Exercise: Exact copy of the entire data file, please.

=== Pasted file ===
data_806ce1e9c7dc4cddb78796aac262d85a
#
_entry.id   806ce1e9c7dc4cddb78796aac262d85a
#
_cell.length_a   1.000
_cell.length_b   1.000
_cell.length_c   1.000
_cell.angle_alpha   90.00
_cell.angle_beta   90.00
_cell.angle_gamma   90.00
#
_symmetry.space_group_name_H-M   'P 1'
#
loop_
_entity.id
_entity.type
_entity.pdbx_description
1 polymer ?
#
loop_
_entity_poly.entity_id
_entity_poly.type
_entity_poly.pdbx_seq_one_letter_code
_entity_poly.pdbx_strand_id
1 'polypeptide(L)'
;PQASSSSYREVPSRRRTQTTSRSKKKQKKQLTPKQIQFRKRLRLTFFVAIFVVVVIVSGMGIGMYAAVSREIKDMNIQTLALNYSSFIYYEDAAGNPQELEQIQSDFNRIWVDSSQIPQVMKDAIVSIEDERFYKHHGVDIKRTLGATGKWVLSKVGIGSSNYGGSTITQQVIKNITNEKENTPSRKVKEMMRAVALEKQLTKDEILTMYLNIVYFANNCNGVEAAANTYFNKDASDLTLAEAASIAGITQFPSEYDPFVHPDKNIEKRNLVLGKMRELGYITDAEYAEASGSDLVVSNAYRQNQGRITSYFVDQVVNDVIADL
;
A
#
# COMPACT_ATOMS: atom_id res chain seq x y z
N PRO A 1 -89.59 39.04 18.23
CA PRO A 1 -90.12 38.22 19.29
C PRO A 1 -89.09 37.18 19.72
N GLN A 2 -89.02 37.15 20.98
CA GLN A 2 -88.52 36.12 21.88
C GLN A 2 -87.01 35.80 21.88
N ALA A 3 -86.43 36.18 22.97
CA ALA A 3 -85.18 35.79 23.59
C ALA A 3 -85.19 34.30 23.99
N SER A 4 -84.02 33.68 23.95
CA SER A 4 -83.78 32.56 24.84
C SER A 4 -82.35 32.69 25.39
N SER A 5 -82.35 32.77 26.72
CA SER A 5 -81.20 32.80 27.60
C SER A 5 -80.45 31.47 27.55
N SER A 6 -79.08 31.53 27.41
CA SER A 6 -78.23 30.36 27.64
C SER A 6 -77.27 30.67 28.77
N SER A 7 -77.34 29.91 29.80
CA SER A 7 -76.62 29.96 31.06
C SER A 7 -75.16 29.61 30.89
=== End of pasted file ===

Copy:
data_806ce1e9c7dc4cddb78796aac262d85a
#
_entry.id   806ce1e9c7dc4cddb78796aac262d85a
#
_cell.length_a   1.000
_cell.length_b   1.000
_cell.length_c   1.000
_cell.angle_alpha   90.00
_cell.angle_beta   90.00
_cell.angle_gamma   90.00
#
_symmetry.space_group_name_H-M   'P 1'
#
loop_
_entity.id
_entity.type
_entity.pdbx_description
1 polymer ?
#
loop_
_entity_poly.entity_id
_entity_poly.type
_entity_poly.pdbx_seq_one_letter_code
_entity_poly.pdbx_strand_id
1 'polypeptide(L)'
;PQASSSSYREVPSRRRTQTTSRSKKKQKKQLTPKQIQFRKRLRLTFFVAIFVVVVIVSGMGIGMYAAVSREIKDMNIQTLALNYSSFIYYEDAAGNPQELEQIQSDFNRIWVDSSQIPQVMKDAIVSIEDERFYKHHGVDIKRTLGATGKWVLSKVGIGSSNYGGSTITQQVIKNITNEKENTPSRKVKEMMRAVALEKQLTKDEILTMYLNIVYFANNCNGVEAAANTYFNKDASDLTLAEAASIAGITQFPSEYDPFVHPDKNIEKRNLVLGKMRELGYITDAEYAEASGSDLVVSNAYRQNQGRITSYFVDQVVNDVIADL
;
A
#
# COMPACT_ATOMS: atom_id res chain seq x y z
N PRO A 1 -89.59 39.04 18.23
CA PRO A 1 -90.12 38.22 19.29
C PRO A 1 -89.09 37.18 19.72
N GLN A 2 -89.02 37.15 20.98
CA GLN A 2 -88.52 36.12 21.88
C GLN A 2 -87.01 35.80 21.88
N ALA A 3 -86.43 36.18 22.97
CA ALA A 3 -85.18 35.79 23.59
C ALA A 3 -85.19 34.30 23.99
N SER A 4 -84.02 33.68 23.95
CA SER A 4 -83.78 32.56 24.84
C SER A 4 -82.35 32.69 25.39
N SER A 5 -82.35 32.77 26.72
CA SER A 5 -81.20 32.80 27.60
C SER A 5 -80.45 31.47 27.55
N SER A 6 -79.08 31.53 27.41
CA SER A 6 -78.23 30.36 27.64
C SER A 6 -77.27 30.67 28.77
N SER A 7 -77.34 29.91 29.80
CA SER A 7 -76.62 29.96 31.06
C SER A 7 -75.16 29.61 30.89